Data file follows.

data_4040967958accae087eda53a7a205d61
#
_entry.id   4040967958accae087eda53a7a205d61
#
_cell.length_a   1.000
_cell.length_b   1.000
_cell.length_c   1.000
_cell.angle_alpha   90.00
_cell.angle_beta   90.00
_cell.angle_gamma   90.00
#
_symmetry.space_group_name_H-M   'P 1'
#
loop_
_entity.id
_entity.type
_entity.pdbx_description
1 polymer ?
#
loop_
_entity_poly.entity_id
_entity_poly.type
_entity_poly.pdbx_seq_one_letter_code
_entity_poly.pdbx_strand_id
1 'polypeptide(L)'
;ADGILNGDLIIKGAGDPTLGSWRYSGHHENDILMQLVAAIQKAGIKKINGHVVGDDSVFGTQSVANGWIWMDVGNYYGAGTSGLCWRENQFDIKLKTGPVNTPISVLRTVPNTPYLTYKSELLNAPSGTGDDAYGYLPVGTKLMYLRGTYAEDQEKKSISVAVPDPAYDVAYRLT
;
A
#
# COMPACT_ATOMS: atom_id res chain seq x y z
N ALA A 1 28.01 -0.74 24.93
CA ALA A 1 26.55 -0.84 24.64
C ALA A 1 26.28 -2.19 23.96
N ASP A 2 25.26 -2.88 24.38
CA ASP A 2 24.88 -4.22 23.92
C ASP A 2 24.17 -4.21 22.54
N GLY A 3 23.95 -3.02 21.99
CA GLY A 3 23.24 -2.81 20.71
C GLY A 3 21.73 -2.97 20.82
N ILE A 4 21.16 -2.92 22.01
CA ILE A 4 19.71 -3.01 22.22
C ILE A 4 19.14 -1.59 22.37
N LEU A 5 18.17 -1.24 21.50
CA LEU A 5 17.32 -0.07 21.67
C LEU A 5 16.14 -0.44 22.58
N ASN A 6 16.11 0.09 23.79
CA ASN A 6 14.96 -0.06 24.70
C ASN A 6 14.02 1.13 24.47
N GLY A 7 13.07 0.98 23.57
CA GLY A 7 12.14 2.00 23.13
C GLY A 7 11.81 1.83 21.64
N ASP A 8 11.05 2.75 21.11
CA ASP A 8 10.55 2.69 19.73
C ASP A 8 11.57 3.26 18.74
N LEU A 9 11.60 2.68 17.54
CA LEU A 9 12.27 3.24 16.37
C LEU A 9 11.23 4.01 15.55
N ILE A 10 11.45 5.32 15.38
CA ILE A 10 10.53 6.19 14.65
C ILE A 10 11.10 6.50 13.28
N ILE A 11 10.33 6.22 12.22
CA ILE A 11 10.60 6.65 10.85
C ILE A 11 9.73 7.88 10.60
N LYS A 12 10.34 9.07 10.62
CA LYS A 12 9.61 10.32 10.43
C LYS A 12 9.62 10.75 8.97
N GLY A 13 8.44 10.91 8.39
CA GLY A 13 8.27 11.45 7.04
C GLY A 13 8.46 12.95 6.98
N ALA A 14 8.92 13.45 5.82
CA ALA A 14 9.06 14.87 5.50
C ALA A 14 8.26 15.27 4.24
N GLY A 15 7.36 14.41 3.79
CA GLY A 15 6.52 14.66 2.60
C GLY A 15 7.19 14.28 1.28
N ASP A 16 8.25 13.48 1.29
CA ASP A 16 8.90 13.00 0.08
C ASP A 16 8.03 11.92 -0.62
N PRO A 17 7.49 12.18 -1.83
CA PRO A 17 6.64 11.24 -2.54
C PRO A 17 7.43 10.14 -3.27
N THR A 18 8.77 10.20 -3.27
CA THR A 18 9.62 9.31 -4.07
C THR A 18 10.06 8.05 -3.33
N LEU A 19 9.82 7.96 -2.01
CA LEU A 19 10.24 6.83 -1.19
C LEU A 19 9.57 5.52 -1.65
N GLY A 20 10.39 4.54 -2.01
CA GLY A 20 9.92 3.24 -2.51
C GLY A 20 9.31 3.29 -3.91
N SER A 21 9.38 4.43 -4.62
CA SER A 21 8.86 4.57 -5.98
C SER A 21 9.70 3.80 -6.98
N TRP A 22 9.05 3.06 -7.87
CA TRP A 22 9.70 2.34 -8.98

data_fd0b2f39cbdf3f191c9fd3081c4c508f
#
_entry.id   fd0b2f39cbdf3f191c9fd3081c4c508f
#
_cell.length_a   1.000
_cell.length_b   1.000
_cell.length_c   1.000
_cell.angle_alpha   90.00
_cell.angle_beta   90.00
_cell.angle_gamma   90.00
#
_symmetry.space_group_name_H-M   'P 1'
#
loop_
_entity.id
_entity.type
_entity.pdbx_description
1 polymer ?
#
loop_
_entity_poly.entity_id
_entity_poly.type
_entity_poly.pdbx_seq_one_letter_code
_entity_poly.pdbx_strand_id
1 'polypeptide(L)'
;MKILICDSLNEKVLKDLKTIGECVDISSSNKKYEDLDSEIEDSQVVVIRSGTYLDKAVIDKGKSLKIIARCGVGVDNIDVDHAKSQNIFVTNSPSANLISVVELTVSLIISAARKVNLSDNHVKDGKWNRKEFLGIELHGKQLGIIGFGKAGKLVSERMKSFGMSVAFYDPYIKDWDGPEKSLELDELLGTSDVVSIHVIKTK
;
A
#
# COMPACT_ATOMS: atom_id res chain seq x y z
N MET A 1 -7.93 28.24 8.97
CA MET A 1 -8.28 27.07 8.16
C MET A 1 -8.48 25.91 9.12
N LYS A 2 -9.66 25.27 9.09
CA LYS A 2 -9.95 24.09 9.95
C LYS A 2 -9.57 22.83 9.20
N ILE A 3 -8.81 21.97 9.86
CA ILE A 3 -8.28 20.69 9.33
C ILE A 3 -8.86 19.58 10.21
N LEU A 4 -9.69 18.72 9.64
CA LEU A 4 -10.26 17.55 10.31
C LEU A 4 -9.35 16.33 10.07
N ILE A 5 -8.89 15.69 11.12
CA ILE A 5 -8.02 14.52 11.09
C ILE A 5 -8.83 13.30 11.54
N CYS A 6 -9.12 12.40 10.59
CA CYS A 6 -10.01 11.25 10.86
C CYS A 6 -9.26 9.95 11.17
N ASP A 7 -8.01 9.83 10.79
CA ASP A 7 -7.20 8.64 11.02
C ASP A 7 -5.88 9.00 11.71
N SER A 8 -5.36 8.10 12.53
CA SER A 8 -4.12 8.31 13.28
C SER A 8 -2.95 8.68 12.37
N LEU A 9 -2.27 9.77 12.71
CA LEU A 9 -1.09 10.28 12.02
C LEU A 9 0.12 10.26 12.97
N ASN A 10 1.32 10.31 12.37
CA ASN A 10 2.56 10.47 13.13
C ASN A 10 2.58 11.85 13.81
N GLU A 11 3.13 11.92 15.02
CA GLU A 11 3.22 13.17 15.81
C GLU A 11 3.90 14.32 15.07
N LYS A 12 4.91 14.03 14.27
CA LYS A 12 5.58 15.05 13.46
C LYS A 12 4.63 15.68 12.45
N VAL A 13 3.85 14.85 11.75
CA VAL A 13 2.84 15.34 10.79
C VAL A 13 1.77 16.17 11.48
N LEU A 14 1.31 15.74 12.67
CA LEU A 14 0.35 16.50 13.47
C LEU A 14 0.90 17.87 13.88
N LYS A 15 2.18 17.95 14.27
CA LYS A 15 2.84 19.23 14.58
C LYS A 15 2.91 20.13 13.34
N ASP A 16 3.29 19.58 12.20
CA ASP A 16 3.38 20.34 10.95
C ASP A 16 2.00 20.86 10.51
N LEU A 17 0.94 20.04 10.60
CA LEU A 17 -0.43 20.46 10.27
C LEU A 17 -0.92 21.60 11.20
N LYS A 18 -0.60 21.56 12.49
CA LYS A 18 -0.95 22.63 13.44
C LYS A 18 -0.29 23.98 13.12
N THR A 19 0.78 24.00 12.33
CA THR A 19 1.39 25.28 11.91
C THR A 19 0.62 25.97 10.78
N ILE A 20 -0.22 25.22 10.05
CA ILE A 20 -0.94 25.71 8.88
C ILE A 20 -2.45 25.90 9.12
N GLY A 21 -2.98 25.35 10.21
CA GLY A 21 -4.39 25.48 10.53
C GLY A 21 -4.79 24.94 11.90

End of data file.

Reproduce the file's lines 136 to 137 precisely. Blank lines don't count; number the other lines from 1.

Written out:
CA LEU A 4 -10.26 17.55 10.31
C LEU A 4 -9.35 16.33 10.07